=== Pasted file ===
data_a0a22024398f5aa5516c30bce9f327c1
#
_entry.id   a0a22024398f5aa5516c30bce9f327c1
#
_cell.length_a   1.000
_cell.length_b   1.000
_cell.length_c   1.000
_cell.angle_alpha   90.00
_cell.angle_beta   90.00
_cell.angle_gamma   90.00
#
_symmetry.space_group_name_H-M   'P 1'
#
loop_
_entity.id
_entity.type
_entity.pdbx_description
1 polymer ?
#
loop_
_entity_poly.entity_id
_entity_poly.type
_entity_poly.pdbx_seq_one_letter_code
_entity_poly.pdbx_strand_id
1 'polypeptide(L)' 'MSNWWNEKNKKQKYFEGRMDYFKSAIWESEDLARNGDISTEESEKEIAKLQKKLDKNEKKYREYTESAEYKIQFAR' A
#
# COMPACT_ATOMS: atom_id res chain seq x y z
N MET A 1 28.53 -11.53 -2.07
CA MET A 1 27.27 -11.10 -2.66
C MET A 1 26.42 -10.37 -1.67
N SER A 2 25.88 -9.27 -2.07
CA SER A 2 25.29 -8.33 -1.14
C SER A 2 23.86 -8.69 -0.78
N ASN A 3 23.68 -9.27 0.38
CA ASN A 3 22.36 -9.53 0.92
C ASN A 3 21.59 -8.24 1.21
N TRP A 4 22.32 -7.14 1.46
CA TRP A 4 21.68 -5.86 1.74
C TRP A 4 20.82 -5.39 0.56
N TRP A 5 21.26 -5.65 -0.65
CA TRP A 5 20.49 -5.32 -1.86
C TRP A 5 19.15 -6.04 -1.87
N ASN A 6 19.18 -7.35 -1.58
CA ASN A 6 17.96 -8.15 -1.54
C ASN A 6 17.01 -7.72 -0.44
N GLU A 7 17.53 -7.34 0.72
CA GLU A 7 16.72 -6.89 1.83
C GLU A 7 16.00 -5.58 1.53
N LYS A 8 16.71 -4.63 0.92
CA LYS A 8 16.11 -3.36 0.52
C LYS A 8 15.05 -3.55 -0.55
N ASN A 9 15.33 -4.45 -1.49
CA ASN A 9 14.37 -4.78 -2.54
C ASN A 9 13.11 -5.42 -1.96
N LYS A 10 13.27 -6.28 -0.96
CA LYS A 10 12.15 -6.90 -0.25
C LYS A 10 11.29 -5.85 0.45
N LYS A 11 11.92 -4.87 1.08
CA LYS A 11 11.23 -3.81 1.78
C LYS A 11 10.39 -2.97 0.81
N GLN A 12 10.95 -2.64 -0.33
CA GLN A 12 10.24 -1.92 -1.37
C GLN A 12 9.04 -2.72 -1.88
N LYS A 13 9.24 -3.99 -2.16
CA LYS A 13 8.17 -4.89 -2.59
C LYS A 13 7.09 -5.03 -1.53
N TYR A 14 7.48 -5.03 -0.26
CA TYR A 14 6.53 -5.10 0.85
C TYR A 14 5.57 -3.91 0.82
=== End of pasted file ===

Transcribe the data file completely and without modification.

data_a0a22024398f5aa5516c30bce9f327c1
#
_entry.id   a0a22024398f5aa5516c30bce9f327c1
#
_cell.length_a   1.000
_cell.length_b   1.000
_cell.length_c   1.000
_cell.angle_alpha   90.00
_cell.angle_beta   90.00
_cell.angle_gamma   90.00
#
_symmetry.space_group_name_H-M   'P 1'
#
loop_
_entity.id
_entity.type
_entity.pdbx_description
1 polymer ?
#
loop_
_entity_poly.entity_id
_entity_poly.type
_entity_poly.pdbx_seq_one_letter_code
_entity_poly.pdbx_strand_id
1 'polypeptide(L)' 'MSNWWNEKNKKQKYFEGRMDYFKSAIWESEDLARNGDISTEESEKEIAKLQKKLDKNEKKYREYTESAEYKIQFAR' A
#
# COMPACT_ATOMS: atom_id res chain seq x y z
N MET A 1 28.53 -11.53 -2.07
CA MET A 1 27.27 -11.10 -2.66
C MET A 1 26.42 -10.37 -1.67
N SER A 2 25.88 -9.27 -2.07
CA SER A 2 25.29 -8.33 -1.14
C SER A 2 23.86 -8.69 -0.78
N ASN A 3 23.68 -9.27 0.38
CA ASN A 3 22.36 -9.53 0.92
C ASN A 3 21.59 -8.24 1.21
N TRP A 4 22.32 -7.14 1.46
CA TRP A 4 21.68 -5.86 1.74
C TRP A 4 20.82 -5.39 0.56
N TRP A 5 21.26 -5.65 -0.65
CA TRP A 5 20.49 -5.32 -1.86
C TRP A 5 19.15 -6.04 -1.87
N ASN A 6 19.18 -7.35 -1.58
CA ASN A 6 17.96 -8.15 -1.54
C ASN A 6 17.01 -7.72 -0.44
N GLU A 7 17.53 -7.34 0.72
CA GLU A 7 16.72 -6.89 1.83
C GLU A 7 16.00 -5.58 1.53
N LYS A 8 16.71 -4.63 0.92
CA LYS A 8 16.11 -3.36 0.52
C LYS A 8 15.05 -3.55 -0.55
N ASN A 9 15.33 -4.45 -1.49
CA ASN A 9 14.37 -4.78 -2.54
C ASN A 9 13.11 -5.42 -1.96
N LYS A 10 13.27 -6.28 -0.96
CA LYS A 10 12.15 -6.90 -0.25
C LYS A 10 11.29 -5.85 0.45
N LYS A 11 11.92 -4.87 1.08
CA LYS A 11 11.23 -3.81 1.78
C LYS A 11 10.39 -2.97 0.81
N GLN A 12 10.95 -2.64 -0.33
CA GLN A 12 10.24 -1.92 -1.37
C GLN A 12 9.04 -2.72 -1.88
N LYS A 13 9.24 -3.99 -2.16
CA LYS A 13 8.17 -4.89 -2.59
C LYS A 13 7.09 -5.03 -1.53
N TYR A 14 7.48 -5.03 -0.26
CA TYR A 14 6.53 -5.10 0.85
C TYR A 14 5.57 -3.91 0.82